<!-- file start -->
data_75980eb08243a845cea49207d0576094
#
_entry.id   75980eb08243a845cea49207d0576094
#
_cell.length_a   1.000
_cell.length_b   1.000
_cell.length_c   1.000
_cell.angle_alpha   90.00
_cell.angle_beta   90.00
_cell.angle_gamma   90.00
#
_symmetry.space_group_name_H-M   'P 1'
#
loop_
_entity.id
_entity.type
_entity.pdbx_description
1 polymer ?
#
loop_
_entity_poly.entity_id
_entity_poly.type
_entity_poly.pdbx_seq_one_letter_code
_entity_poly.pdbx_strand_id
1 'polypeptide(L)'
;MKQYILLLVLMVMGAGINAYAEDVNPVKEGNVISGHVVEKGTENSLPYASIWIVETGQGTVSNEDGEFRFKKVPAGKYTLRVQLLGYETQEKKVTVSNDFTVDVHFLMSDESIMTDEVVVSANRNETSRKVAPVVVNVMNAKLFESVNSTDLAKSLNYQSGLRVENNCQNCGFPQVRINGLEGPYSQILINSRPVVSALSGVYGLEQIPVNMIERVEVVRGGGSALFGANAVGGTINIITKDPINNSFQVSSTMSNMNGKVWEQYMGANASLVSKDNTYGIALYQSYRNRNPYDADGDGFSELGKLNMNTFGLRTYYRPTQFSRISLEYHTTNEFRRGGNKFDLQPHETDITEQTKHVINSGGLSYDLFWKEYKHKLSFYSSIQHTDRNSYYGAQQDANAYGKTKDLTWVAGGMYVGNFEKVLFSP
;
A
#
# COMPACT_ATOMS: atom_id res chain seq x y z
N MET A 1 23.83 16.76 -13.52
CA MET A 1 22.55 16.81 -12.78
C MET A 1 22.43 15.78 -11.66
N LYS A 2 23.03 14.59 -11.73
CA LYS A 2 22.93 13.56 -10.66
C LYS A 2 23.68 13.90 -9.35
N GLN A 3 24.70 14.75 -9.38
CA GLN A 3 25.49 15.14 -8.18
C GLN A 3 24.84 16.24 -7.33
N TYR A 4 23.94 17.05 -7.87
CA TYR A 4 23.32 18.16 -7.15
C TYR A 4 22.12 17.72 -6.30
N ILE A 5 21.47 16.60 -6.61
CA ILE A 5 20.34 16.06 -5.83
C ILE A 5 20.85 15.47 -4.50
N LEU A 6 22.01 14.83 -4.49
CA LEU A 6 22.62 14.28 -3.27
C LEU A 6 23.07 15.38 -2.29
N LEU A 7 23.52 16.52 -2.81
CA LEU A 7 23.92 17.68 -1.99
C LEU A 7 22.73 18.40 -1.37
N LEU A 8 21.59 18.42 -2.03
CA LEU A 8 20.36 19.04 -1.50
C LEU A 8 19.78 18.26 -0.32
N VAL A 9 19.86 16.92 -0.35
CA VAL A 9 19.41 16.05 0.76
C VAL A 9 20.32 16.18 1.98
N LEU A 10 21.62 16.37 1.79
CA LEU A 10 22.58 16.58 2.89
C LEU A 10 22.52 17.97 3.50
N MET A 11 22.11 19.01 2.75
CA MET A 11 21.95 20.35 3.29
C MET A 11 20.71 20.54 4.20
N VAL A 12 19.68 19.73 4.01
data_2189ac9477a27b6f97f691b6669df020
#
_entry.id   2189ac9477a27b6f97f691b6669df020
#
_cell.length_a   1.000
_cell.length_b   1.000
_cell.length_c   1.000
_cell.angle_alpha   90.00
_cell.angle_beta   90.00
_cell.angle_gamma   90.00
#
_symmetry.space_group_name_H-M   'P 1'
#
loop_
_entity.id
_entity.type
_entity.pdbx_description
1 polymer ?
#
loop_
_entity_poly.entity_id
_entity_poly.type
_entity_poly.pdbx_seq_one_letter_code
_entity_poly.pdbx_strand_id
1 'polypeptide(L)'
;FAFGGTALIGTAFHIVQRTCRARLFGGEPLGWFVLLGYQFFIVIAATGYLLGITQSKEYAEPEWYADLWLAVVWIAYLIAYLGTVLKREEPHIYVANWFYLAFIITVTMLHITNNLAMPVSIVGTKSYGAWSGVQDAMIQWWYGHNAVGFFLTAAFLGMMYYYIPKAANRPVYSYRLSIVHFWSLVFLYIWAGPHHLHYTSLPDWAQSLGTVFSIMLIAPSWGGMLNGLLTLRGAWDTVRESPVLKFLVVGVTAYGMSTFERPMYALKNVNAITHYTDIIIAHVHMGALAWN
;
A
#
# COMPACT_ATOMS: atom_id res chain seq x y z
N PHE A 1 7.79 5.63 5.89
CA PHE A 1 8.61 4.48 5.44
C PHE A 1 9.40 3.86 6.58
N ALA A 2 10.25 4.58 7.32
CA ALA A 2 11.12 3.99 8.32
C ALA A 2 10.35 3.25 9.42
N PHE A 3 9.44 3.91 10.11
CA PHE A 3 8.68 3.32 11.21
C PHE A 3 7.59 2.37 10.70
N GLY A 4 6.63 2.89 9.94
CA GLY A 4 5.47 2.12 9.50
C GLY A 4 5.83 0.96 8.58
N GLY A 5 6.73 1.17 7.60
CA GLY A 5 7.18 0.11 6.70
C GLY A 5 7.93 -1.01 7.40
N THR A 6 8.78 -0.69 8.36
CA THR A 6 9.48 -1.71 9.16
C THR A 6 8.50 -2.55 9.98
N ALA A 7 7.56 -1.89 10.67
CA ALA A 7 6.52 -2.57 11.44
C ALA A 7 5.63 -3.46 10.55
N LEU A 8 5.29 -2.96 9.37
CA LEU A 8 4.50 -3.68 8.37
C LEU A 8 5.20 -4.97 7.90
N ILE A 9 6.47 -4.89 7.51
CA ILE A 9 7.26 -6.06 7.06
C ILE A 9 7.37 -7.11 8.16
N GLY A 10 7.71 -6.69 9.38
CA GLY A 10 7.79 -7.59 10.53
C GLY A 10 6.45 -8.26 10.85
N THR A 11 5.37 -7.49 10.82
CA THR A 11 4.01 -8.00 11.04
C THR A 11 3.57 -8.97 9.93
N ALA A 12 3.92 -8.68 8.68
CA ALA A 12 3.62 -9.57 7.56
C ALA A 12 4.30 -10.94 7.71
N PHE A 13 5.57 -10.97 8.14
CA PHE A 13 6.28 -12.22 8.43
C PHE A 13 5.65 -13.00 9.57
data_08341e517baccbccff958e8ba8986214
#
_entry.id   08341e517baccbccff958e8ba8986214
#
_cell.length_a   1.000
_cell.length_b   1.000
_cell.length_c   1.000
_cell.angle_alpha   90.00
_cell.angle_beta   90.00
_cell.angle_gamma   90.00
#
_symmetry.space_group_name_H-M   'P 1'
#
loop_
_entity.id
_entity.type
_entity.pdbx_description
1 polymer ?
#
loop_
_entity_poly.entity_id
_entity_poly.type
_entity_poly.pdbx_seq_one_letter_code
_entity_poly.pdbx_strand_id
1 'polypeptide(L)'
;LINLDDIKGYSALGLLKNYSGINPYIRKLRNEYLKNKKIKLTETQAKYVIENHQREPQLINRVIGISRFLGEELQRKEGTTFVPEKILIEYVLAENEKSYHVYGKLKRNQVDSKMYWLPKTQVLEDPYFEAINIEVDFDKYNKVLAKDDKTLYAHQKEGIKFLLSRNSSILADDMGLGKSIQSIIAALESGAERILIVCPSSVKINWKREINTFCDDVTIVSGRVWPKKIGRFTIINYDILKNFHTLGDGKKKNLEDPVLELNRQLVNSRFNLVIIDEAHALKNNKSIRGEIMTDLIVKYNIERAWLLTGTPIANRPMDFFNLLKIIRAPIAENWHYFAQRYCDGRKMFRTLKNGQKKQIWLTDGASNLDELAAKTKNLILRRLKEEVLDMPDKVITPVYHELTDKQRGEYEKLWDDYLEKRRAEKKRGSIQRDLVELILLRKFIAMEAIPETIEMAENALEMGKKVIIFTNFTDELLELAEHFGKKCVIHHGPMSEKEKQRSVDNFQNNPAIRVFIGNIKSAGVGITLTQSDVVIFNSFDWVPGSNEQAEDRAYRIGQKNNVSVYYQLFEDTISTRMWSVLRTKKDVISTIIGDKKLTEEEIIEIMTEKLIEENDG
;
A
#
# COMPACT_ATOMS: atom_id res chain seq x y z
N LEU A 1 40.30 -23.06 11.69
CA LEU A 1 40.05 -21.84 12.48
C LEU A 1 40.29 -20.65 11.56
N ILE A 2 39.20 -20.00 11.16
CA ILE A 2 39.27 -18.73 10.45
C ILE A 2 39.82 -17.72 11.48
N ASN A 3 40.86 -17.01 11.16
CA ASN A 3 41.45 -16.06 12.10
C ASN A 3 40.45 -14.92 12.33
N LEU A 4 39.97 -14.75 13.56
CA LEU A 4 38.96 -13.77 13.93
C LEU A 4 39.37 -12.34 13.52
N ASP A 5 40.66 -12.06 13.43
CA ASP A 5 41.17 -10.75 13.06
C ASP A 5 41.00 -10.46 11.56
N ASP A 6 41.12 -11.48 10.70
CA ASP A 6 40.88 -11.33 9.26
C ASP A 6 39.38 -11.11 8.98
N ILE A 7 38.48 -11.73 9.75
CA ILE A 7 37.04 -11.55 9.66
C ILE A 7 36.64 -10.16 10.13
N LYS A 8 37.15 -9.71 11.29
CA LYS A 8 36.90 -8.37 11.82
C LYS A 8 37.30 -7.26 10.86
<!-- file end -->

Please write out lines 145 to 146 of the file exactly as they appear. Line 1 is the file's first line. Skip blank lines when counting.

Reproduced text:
_symmetry.space_group_name_H-M   'P 1'
#